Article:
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Liquefaction and Sediment Transport Induced by Wave-Swash Interactions

Event Type
Mechanical Science and Engineering
wifi event
Nov 10, 2023   12:00 pm  
Claudio Meza-Valle, PhD Candidate, University of Wisconsin-Madison
Amy Rumsey
Originating Calendar
MechSE Seminars


The swash zone is the most dynamic region in coastal areas as it is affected by different kinds of incident waves developing wave-swash interactions, which act as the principal precursor for sediment transport and liquefaction in this zone, whose behavior and link to the wave-swash interactions is often difficult to predict and quantify. Under controlled experiments performed in a wave flume, we replicate and develop a quantitative characterization of wave-swash interactions commonly observed in the field. Several wave amplitudes and separation times between two successive solitary wave events were combined to generate different types of interactions. We record the main features of these coastal phenomena using a camera and a set of co-located instruments to measure surface elevation, velocities, and bottom pressures. The experiments reveal the importance of considering the relation between the successive wave heights, namely the wave height ratio H2/H1, and the dimensionless temporal ratio defined as Tsep/Tswash, representing the arrival of the second wave event to the swash. For cases where the wave height ratio is close to the unity, interactions become less dependent on the separation time between the events, while when the consecutive waves have the same wave amplitude, the temporal ratio is enough to represent the interactions. Our investigations also show that interactions occur at different locations depending on the type of interaction. From the measurements collected at the interaction point in the swash, using the bottom pressures and water surface elevation information, we estimate interaction-induced upward-directed accelerations with an analytical approach based on the vertical component of the Navier-Stokes equation. The formulation associates the hydrostatic and non-hydrostatic pressures with the total vertical accelerations exerted by the interactions. These results show that wave-swash interactions could generate significant magnitudes for acceleration at the interaction point. We relate these findings to the development of local liquefaction, which might act as the starting process for the different sediment transport mechanisms on the coast.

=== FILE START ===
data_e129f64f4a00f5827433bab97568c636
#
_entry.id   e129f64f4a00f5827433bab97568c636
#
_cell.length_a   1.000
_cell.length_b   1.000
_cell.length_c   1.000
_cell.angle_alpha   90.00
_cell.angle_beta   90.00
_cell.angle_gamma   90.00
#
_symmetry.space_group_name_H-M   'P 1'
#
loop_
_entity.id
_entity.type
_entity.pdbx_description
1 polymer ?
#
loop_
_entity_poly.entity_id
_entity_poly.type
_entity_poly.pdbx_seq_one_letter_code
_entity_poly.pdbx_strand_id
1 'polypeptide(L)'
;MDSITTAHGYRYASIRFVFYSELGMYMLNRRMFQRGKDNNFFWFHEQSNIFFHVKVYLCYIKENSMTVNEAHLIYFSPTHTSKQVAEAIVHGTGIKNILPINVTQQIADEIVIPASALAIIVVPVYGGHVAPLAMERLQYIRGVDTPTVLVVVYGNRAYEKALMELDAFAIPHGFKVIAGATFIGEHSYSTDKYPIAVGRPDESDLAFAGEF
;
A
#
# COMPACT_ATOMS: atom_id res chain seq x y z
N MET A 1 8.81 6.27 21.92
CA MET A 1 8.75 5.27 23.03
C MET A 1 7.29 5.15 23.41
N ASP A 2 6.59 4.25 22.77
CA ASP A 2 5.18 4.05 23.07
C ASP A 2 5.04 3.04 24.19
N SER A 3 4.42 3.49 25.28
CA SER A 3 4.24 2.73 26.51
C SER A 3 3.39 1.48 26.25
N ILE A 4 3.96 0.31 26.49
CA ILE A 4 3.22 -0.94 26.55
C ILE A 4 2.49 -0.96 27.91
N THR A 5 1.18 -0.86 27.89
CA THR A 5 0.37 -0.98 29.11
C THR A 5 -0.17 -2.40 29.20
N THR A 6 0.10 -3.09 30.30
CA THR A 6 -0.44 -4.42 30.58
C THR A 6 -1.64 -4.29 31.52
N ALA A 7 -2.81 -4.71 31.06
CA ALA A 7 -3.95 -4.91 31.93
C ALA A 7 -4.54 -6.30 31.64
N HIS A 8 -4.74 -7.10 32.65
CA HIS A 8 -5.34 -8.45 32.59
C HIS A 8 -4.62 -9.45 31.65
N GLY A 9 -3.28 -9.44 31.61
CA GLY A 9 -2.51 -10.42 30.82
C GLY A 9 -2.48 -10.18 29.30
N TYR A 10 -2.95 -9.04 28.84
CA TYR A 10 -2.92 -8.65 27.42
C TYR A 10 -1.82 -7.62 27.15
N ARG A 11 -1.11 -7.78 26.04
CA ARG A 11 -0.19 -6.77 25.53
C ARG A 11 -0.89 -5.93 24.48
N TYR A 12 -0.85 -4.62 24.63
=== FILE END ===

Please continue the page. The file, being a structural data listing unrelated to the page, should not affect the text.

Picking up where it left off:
About the Speaker

Claudio Meza-Valle is a PhD candidate at the University of Wisconsin-Madison, working under the supervision of Professor Nimish Pujara. He received an MSc in Applied Mathematics from the University of Chile and a BSc in Ocean Engineering from the University of Valparaíso in Chile. Before starting his journey as a doctoral student, Claudio was involved in the coastal engineering industry for seven years, where he had the chance to work on different projects in Chile and overseas. He specialized mainly in the numerical modeling of ocean and coastal processes, performing mathematical simulations of operational and extreme water wave events, wave hydrodynamics, sediment transport, and dynamic mooring analysis of ships for port operations.

Host: Professor Leonardo Chamorro

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